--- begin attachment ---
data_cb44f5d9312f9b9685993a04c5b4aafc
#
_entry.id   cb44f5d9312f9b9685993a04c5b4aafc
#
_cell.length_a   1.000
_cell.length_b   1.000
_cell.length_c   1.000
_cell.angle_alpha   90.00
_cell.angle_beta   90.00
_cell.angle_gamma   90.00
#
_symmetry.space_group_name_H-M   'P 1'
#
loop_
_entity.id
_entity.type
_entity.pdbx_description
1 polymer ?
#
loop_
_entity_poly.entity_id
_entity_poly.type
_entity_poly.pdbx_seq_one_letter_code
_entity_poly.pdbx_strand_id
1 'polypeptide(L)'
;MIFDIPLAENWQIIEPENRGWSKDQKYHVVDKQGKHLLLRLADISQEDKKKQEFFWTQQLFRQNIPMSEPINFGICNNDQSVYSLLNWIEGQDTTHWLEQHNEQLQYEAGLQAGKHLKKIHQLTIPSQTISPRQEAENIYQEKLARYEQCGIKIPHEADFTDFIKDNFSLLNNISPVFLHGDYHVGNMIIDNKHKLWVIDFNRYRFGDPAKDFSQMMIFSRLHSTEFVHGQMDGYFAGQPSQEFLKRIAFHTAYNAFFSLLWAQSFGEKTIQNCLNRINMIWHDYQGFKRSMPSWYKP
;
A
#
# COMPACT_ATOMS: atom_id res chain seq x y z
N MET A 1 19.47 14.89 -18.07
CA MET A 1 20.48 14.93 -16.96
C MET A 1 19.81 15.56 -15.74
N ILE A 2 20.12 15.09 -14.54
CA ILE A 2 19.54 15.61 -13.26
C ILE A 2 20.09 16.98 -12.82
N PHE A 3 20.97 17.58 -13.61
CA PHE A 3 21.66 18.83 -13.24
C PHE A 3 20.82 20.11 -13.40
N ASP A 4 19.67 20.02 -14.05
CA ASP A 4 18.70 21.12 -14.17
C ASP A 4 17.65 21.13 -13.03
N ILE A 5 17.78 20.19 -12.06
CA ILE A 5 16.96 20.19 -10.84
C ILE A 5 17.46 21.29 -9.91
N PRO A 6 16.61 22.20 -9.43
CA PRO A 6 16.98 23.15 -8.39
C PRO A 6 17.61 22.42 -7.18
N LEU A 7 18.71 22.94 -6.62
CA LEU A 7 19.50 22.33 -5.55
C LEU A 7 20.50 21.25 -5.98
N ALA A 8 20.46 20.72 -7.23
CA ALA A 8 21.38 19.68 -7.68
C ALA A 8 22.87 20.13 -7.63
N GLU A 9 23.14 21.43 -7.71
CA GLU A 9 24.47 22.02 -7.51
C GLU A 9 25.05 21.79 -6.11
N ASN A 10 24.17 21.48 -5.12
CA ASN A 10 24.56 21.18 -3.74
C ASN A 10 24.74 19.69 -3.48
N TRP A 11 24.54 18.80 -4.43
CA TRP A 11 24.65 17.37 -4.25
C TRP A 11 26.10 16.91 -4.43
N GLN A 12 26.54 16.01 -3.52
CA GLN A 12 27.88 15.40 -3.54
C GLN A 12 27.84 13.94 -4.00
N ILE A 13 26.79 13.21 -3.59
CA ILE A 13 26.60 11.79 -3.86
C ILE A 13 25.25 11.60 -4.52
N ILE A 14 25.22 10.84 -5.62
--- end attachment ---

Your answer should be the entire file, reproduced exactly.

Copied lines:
data_cb44f5d9312f9b9685993a04c5b4aafc
#
_entry.id   cb44f5d9312f9b9685993a04c5b4aafc
#
_cell.length_a   1.000
_cell.length_b   1.000
_cell.length_c   1.000
_cell.angle_alpha   90.00
_cell.angle_beta   90.00
_cell.angle_gamma   90.00
#
_symmetry.space_group_name_H-M   'P 1'
#
loop_
_entity.id
_entity.type
_entity.pdbx_description
1 polymer ?
#
loop_
_entity_poly.entity_id
_entity_poly.type
_entity_poly.pdbx_seq_one_letter_code
_entity_poly.pdbx_strand_id
1 'polypeptide(L)'
;MIFDIPLAENWQIIEPENRGWSKDQKYHVVDKQGKHLLLRLADISQEDKKKQEFFWTQQLFRQNIPMSEPINFGICNNDQSVYSLLNWIEGQDTTHWLEQHNEQLQYEAGLQAGKHLKKIHQLTIPSQTISPRQEAENIYQEKLARYEQCGIKIPHEADFTDFIKDNFSLLNNISPVFLHGDYHVGNMIIDNKHKLWVIDFNRYRFGDPAKDFSQMMIFSRLHSTEFVHGQMDGYFAGQPSQEFLKRIAFHTAYNAFFSLLWAQSFGEKTIQNCLNRINMIWHDYQGFKRSMPSWYKP
;
A
#
# COMPACT_ATOMS: atom_id res chain seq x y z
N MET A 1 19.47 14.89 -18.07
CA MET A 1 20.48 14.93 -16.96
C MET A 1 19.81 15.56 -15.74
N ILE A 2 20.12 15.09 -14.54
CA ILE A 2 19.54 15.61 -13.26
C ILE A 2 20.09 16.98 -12.82
N PHE A 3 20.97 17.58 -13.61
CA PHE A 3 21.66 18.83 -13.24
C PHE A 3 20.82 20.11 -13.40
N ASP A 4 19.67 20.02 -14.05
CA ASP A 4 18.70 21.12 -14.17
C ASP A 4 17.65 21.13 -13.03
N ILE A 5 17.78 20.19 -12.06
CA ILE A 5 16.96 20.19 -10.84
C ILE A 5 17.46 21.29 -9.91
N PRO A 6 16.61 22.20 -9.43
CA PRO A 6 16.98 23.15 -8.39
C PRO A 6 17.61 22.42 -7.18
N LEU A 7 18.71 22.94 -6.62
CA LEU A 7 19.50 22.33 -5.55
C LEU A 7 20.50 21.25 -5.98
N ALA A 8 20.46 20.72 -7.23
CA ALA A 8 21.38 19.68 -7.68
C ALA A 8 22.87 20.13 -7.63
N GLU A 9 23.14 21.43 -7.71
CA GLU A 9 24.47 22.02 -7.51
C GLU A 9 25.05 21.79 -6.11
N ASN A 10 24.17 21.48 -5.12
CA ASN A 10 24.56 21.18 -3.74
C ASN A 10 24.74 19.69 -3.48
N TRP A 11 24.54 18.80 -4.43
CA TRP A 11 24.65 17.37 -4.25
C TRP A 11 26.10 16.91 -4.43
N GLN A 12 26.54 16.01 -3.52
CA GLN A 12 27.88 15.40 -3.54
C GLN A 12 27.84 13.94 -4.00
N ILE A 13 26.79 13.21 -3.59
CA ILE A 13 26.60 11.79 -3.86
C ILE A 13 25.25 11.60 -4.52
N ILE A 14 25.22 10.84 -5.62